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Love Me. Love Me Not.

Likable vs. Unlikable Characters




This topic interests me from both sides. As a reader, I’ve noticed that nothing tanks my enjoyment/rating of a book as much as a character I’m supposed to like, but don’t. As a writer, this is something you have to straddle with flawed and realistic characters–have I made them empathetic or just pathetic? Do they speak to the audience or annoy the audience? And from both sides there is no way to please everyone, so it’s a gimme with every book that some people will hate characters they’re not meant to.

What makes a character likable is so much more complicated than just good versus evil. A good writer can make readers like a character they should naturally abhor. A few characters come to mind: the main character in Hitman by Lawrence Block, Dexter from the books and TV series, Rumpelstiltskin from Once Upon a Time. Lately, I’ve been singing all the songs from Dr. Horrible’s Sing-along Blog, and that’s another one–though how could you not like Dr. Horrible?

There’s a common saying that a villain is a hero in their own story, and I think that’s partly why we can love seemingly unlikable characters; we can see why they’re doing what they’re doing–and we can see their weaknesses. In several of these examples, another reason we can love them is because someone else loves them–if another character can see the good in them, we can too. And, of course, sometimes we just love a villain…

What makes a character unlikable could fill an encyclopedia. I’ve read two books lately with unlikable characters (for me.) In one, the plot was very Sopranos, and I just couldn’t get around the main character being a person who killed under someone else’s orders to earn a place in the Family. On the other hand, if that same character had been in the military or it was in self-defense or the people he was killing were shown to be evil–I would have been fine. Another issue was that the character saw himself as a villain–that the things he did were unjustified and he was unworthy of being loved–and I saw his point. Every time he reiterated “the things I do are despicable,” I agreed. The author straddled that line and I refused to cross to their side.

In another book, I disliked the female lead because of her treatment of another character. The hero regularly put his emotions on the line with the heroine but she was so self-absorbed that I wanted to slap her. The author made the mistake of making the hero someone very likable and easy to relate to and then had the heroine treat him like crap over and over. It was amazing to me that I could like the writing and the plot and every other character, but it tanked my opinion of the whole book that the heroine gradually became unlikable.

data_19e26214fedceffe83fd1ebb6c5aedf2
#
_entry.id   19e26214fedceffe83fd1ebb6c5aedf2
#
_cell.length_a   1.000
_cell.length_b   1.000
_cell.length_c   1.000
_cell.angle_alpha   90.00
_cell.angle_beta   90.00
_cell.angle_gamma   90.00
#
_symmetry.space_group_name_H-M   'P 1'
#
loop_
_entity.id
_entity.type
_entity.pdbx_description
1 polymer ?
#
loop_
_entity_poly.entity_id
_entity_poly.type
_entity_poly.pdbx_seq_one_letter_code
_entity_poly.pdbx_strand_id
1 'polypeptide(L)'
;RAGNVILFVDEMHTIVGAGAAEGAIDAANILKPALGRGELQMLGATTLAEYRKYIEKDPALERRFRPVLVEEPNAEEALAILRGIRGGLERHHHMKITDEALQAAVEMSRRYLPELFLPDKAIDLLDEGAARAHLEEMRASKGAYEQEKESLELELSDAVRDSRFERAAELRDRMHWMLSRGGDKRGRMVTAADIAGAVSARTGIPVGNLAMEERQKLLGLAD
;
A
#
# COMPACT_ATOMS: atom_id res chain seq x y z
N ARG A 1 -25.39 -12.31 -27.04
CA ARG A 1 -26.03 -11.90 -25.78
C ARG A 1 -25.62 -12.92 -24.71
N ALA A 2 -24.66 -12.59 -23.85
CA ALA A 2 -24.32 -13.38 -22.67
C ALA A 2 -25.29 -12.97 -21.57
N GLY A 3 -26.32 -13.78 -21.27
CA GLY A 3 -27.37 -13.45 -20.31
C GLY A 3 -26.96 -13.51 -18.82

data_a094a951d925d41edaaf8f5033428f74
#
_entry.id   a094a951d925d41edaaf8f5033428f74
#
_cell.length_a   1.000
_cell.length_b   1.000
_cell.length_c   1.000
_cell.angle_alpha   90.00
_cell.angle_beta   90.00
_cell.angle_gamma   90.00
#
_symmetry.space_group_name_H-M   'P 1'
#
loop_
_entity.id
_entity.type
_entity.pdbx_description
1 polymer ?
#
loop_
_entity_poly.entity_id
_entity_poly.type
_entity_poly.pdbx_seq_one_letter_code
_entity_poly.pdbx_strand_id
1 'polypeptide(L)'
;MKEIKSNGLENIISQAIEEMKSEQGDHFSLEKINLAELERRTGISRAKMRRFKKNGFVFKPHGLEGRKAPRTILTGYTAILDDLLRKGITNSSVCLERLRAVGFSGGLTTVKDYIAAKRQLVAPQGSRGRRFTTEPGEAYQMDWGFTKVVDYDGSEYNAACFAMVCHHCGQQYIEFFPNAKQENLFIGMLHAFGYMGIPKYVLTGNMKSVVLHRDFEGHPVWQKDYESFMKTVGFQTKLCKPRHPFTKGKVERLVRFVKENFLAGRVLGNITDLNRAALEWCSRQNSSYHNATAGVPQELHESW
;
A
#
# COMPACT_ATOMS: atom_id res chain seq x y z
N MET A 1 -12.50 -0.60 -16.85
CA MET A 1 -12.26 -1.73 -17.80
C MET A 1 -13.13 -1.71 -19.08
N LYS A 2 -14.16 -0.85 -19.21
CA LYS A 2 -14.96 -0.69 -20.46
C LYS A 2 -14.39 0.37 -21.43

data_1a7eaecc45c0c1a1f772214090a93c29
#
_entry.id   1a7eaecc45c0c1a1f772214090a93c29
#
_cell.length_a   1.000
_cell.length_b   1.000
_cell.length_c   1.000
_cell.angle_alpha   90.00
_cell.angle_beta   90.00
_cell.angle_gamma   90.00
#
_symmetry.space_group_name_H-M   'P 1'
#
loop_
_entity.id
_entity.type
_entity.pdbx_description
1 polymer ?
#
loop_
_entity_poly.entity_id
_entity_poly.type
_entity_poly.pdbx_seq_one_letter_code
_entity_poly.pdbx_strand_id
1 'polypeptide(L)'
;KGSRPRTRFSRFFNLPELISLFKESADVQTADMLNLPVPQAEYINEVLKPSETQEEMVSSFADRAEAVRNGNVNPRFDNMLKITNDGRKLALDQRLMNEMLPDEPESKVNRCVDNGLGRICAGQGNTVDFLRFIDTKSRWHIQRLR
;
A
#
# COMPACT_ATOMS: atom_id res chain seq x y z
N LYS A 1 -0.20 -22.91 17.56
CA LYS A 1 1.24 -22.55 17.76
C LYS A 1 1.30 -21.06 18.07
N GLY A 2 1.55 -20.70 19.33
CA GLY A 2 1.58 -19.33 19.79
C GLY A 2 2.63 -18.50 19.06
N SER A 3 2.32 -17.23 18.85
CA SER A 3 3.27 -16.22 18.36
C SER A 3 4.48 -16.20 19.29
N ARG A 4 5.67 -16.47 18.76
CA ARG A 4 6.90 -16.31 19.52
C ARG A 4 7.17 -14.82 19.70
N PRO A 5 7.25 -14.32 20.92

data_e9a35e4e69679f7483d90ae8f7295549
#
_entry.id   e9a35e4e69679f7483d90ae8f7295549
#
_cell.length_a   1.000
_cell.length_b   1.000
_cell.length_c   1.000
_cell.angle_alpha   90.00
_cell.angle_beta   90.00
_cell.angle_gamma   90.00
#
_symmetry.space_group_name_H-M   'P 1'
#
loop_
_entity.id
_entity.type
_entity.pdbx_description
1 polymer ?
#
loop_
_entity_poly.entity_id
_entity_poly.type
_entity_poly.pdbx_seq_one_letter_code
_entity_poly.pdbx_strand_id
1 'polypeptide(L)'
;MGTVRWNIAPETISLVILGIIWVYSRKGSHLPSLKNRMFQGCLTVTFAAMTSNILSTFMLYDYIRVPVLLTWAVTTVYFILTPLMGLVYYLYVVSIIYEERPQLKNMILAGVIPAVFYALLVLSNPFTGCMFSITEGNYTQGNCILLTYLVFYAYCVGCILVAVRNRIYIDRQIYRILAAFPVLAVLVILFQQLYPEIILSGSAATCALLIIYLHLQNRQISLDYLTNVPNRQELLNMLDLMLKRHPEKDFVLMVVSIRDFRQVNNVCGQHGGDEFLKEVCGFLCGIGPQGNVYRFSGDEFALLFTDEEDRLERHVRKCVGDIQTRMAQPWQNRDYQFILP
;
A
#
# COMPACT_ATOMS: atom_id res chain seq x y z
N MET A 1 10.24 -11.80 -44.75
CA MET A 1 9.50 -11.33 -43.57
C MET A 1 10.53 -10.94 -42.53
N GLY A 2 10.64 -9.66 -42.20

And sometimes we just need another character to like less–as is generally the case in stories where the villain is the hero also. In Dr. Horrible’s Sing-along Blog, there’s a step-by-step layering of reasons to dislike Captain Hammer despite him being “the hero.” The writers of that also gave us a few egotistical moments for Captain Hammer where a few of his actions sealed our opinion of him and gave us permission to hate him. If you watch that and note the points at which your emotions have been manipulated by tiny acts, it’s a fascinating study into human nature.

Unfortunately, if a character is poorly written, there are also those irredeemable moments–sometimes even a single sentence that turns the reader off. In both the above books, if around three or four sentences had been removed or reworked, my opinion would have changed completely. And sometimes that’s so individual and personal that no writer can guess at every reader’s “line in the sand” but there are more universal turn-offs or peeves–which could still fill that encyclopedia.

It’s not easy when you’re writing to recognize when a character becomes unlikable. I’ve beta-read and noted for other writers when I cross to disliking a character. I’ve had others beta-read for me and tell me I missed the mark and my character isn’t likable. It’s difficult. You’re trying to create realistic characters with qualities that make them fallible but still have them seem redeemable so that the reader follows the character’s personal journey to the end. The payoff of trying to manage that is worth it and I know that both as a writer and a reader, but, geez, it’s hard.

So, what about you? Have you disliked a character you were meant to like recently? What happened?

2 Responses so far.

  1. The only book I can remember reading all the way through without really liking the MC was GONE WITH THE WIND. In fact, I read it twice, once in my early teens and once in my 40s. I wanted to see if my own life experience had softened my opinion of Scarlett O’Hara. (It hadn’t.) I think Margaret Mitchell did an impossible thing: make people care about a selfish little ***** by showing how she was a product of her times … just as her times were changing.

    • My BFF LOVES Gone with the Wind. I’ve never read the book and I sort of hated her in the film. My friend has been trying to talk me into reading the book, but I wonder if it would do any good or if I’d hate her in the book too.

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